New York (An Outline). John Kashkeen.
New York (An Outline)
New York (An Outline)
New York (An Outline)
New York (An Outline)
New York (An Outline)
New York (An Outline)
New York (An Outline)

New York (An Outline)

Moscow: Co-operative Publishing Society of Foreign Workers in the U.S.S.R., 1933. First Edition, First Printing.

Octavo (8 1/4 x 5 3/4 inches; 210 x 150 mm), 157, [3] pages, in illustrated, photomontage wrappers (soft cover).

The mean underbelly of Gotham! This is a Soviet guide to New York, published during the Depression years of the 1930s and highlighting all the bad things about the city: tenements, unemployment, corruption, racism, crime, injustice, and even bed bugs.

To make their ideological points, the Moscow publishers cleverly use short stories and excerpts from some famous leftwing American writers, such as John Dos Passos and Theodore Dreiser, (plus some Communists, like John Reed, Waldo Frank, Mike Gold, Joe North, and A.B. Magil). Throughout the history of the Soviet Union, the country published Western authors without payment or even permission, so it's quite possible many of the authors here never consented to being included.

The book contains a short preface in Russian but the rest of the contents are in English: short stories and articles, newspaper excerpts, and two fold-out maps. This copy lacks the vocabulary supplement by M. Lorie.

In addition, there's a full-page excerpt from "Comrade Stalin's" speech of May 6, 1929, in which he predicts a "revolutionary crisis" in the United States. There are also numerous caricatures and drawings of fat capitalists and downtrodden workers; the title page credits "F. Tahirof" with illustrations and maps.

The wrappers are not exactly subtle: the Statue of Liberty on the front cover holds a dollar bill. On the back cover there's an image of Lenin and a photo of the Capitol building flying a red flag.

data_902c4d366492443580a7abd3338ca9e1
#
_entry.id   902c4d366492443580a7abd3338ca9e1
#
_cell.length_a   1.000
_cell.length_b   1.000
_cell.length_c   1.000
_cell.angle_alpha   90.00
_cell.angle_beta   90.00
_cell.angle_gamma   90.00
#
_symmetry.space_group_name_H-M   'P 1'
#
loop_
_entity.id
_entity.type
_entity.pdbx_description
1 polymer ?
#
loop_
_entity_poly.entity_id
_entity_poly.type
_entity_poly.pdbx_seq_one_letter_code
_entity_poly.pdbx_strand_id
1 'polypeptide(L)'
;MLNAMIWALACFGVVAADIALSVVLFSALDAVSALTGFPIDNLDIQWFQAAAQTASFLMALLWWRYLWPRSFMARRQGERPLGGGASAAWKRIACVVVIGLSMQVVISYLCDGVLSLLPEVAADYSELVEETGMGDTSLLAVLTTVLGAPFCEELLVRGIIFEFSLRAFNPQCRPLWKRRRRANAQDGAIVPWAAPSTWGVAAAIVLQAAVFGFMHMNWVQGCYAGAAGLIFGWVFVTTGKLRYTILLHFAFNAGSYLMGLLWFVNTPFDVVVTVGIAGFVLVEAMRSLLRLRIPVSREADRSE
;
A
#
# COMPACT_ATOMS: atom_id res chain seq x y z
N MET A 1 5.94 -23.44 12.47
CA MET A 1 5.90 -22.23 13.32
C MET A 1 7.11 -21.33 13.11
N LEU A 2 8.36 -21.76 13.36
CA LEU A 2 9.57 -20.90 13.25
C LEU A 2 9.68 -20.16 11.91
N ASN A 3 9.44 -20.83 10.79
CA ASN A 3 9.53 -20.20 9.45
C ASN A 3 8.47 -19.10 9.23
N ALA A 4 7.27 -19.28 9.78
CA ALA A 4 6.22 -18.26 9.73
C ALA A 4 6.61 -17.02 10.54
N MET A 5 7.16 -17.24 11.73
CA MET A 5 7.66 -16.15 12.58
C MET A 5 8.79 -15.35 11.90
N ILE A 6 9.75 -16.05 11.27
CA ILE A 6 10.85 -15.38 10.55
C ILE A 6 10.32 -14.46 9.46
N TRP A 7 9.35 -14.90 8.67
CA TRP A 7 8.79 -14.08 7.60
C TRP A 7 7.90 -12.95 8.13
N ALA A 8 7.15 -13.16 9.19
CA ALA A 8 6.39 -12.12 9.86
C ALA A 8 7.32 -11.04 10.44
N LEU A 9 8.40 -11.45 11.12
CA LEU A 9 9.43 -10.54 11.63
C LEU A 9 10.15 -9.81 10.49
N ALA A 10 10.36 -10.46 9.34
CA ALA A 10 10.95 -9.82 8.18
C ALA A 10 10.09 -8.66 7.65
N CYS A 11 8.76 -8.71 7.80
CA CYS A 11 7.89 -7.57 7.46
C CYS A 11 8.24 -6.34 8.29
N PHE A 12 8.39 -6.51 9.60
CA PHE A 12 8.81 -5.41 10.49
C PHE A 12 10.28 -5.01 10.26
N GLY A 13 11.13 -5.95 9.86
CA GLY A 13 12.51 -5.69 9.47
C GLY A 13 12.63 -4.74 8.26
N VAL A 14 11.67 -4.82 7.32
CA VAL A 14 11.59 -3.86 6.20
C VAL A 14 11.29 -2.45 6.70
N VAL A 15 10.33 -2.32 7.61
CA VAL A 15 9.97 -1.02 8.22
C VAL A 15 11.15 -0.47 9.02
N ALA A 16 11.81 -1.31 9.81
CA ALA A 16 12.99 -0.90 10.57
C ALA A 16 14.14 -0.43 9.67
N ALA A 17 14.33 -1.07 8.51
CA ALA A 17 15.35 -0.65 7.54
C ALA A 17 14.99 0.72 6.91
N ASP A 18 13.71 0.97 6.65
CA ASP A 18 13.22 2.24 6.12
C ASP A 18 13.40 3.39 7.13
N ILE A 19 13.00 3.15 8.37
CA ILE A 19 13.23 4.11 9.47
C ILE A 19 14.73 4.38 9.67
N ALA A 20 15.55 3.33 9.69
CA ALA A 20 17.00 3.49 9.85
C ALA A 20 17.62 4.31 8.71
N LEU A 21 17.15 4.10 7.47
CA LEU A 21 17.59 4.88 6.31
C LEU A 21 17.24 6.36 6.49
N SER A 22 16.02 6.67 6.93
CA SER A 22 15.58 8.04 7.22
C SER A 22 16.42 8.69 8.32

The editor and compiler of this book is listed as John Kashkeen, but that's an Americanized version of his actual Russian name, Ivan Kashkin (1899-1963), who was a prominent Soviet translator of Ernest Hemingway, Robert Frost, Emily Dickinson, and other writers.

It's interesting that he includes many excerpts from John Dos Passos here; Dos Passos's political views eventually turned sharply to the Right and his works were banned in the Soviet Union. Likewise, Waldo Frank broke with the Communists a few years after publication of this book.

This book is quite scarce. OCLC shows only 9 institutional holdings: Cornell, New York Public Library, the Hoover Institution, Library of Congress, Harvard, Massachusetts, North Carolina, Texas, and Wisconsin. Most of them appear to lack the supplemental vocabulary that was published with the book.

An oddly fascinating volume showing New York at its worst during the Depression years of the early 1930s. SCARCE.

CONDITION: Heavy soiling and edge wear to wrappers, creasing to corners of numerous pages, some scattered stains, tears in the fold-out maps. Lacking the rare vocabulary supplement. About Fair overall. Item #2420

Price: $1,500.00

See all items in Communism, Propaganda, USSR
See all items by